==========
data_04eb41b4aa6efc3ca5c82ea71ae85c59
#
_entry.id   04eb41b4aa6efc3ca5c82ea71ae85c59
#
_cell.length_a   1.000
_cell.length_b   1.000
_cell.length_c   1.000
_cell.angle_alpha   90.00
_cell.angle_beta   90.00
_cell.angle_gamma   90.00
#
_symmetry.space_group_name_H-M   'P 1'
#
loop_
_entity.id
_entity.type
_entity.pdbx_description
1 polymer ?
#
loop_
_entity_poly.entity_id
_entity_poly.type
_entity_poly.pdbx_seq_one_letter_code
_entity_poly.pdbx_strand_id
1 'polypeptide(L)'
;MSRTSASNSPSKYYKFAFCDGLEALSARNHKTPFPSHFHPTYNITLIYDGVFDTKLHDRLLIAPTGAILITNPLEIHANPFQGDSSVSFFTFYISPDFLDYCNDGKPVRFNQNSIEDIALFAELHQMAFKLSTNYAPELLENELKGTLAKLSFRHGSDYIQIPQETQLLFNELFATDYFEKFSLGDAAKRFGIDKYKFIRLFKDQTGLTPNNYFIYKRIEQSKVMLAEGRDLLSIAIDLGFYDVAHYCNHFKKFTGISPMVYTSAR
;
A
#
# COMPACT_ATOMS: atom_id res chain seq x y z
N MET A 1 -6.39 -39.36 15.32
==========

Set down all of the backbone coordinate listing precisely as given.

data_04eb41b4aa6efc3ca5c82ea71ae85c59
#
_entry.id   04eb41b4aa6efc3ca5c82ea71ae85c59
#
_cell.length_a   1.000
_cell.length_b   1.000
_cell.length_c   1.000
_cell.angle_alpha   90.00
_cell.angle_beta   90.00
_cell.angle_gamma   90.00
#
_symmetry.space_group_name_H-M   'P 1'
#
loop_
_entity.id
_entity.type
_entity.pdbx_description
1 polymer ?
#
loop_
_entity_poly.entity_id
_entity_poly.type
_entity_poly.pdbx_seq_one_letter_code
_entity_poly.pdbx_strand_id
1 'polypeptide(L)'
;MSRTSASNSPSKYYKFAFCDGLEALSARNHKTPFPSHFHPTYNITLIYDGVFDTKLHDRLLIAPTGAILITNPLEIHANPFQGDSSVSFFTFYISPDFLDYCNDGKPVRFNQNSIEDIALFAELHQMAFKLSTNYAPELLENELKGTLAKLSFRHGSDYIQIPQETQLLFNELFATDYFEKFSLGDAAKRFGIDKYKFIRLFKDQTGLTPNNYFIYKRIEQSKVMLAEGRDLLSIAIDLGFYDVAHYCNHFKKFTGISPMVYTSAR
;
A
#
# COMPACT_ATOMS: atom_id res chain seq x y z
N MET A 1 -6.39 -39.36 15.32